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The Joys and Terrors of Research

It’s a funny thing, how the different selves we carry within us overlap.

Specific example: after 25-odd years as a student, the last 10 of those in a college/university setting (starting my 7th year of graduate school these days… yes, I’ve been in higher education that long…), I know how to do research. Now that I’ve buckled down to trying to write what one writing instructor whose lectures I heard called a “real fantasy world” (i.e., one where, despite the presence of magic, everything NON-fantastical (i.e., the economy, the cultural structures of the people, what aspects of biology you mean to have function the way they do in the real world) “works,” I find myself researching some really strange stuff.

Recent novel-related queries that have sent me down the research wormhole:

  • What is the average /necessary/ human calorie intake? (i.e., not what we in the overfed Global North might consider to be necessary, but what actively keeps you from being hungry all the time) And, relatedly, what are the approximate caloric counts for (in no particular order) potatoes, yams, turkey, pork, fish and kale? (note that none of these exists as a staple food in my world… but I figured hey, the improvising had to start somewhere ;))
  • What’s the quickest, surest way to kill someone with a knife? (This would’ve got me some strange looks if I’d been researching it in the public library… thank gods for the Internet…)
  • What were the most common building materials for peasant cottages in the Middle Ages?
  • What are the do’s and don’t’s of petting a bird, assuming one wanted to do such a thing?

I’ve also been collecting some weird books on my shelves lately, covering everything from big photo collections of Appalachia to analyses of Celtic language structure to discussions of the ways in which cultures with non-binary gender systems handle pronouns and social roles.

I always tell people who are looking to go to grad school that liking research is a necessary component of it (though not the only one). Seems that might be good advice for the writing life, too…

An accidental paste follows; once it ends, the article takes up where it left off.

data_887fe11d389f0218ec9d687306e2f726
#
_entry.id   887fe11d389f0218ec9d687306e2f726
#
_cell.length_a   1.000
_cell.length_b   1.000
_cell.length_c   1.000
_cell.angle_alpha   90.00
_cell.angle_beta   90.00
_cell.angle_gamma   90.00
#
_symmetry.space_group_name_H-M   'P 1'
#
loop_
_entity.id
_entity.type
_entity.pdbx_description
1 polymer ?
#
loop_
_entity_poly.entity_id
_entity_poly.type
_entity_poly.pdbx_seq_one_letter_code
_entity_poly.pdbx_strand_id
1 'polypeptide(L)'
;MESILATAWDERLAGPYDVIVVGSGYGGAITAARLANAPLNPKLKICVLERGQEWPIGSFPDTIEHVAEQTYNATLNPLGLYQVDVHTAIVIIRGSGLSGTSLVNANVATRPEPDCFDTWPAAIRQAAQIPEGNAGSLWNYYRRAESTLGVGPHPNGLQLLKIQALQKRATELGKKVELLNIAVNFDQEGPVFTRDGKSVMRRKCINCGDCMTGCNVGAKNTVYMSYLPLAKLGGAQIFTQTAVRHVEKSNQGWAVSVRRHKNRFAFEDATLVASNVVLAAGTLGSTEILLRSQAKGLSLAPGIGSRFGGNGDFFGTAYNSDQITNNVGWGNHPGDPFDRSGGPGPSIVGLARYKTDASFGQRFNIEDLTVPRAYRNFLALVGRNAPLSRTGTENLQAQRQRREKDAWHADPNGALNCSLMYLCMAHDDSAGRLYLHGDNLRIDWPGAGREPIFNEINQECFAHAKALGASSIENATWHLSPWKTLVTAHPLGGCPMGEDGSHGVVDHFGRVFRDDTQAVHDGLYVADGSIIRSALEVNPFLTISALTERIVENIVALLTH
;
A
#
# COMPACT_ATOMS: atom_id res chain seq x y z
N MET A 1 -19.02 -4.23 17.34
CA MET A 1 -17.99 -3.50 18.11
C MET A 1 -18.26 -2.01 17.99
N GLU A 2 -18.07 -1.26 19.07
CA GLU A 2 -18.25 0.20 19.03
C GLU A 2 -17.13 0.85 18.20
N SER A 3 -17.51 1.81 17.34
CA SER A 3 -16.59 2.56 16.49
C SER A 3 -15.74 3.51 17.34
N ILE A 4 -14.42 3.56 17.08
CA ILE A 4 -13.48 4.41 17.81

Leave a comment


  1. I am with you on this. Throughout writing my stories and books I’ve had similarly strange researching spurts! Like what kinds of minerals are found on the various asteroids and moons in our solar system…and I researched ancient Sumerian so that I could write a fake resurrection spell. Fun times!


  2. Matt

     /  August 30, 2012

    Etymology seems to be the thing I inadvertently spend the most time researching, for no apparent reason.


  3. apocalypseweather

     /  August 31, 2012

    So, what are the do’s and don’ts of petting a bird?


    • Couldn’t find any for birds of prey specifically (because, oddly, people don’t keep them as pets all that often), but what I did find — re: parrots — is that while social birds often do enjoy petting, you want to keep it pretty much to their head. Because most social grooming among birds is done between mates, and so if you pet your parrot’s body, it may interpret it as a sexual overture (or just become really really sexually frustrated and not really understand why).

      So I decided to go with that. More or less. Particularly silly considering the scene I needed the information for…


  4. Matt

     /  August 31, 2012

    oooh! want want!!



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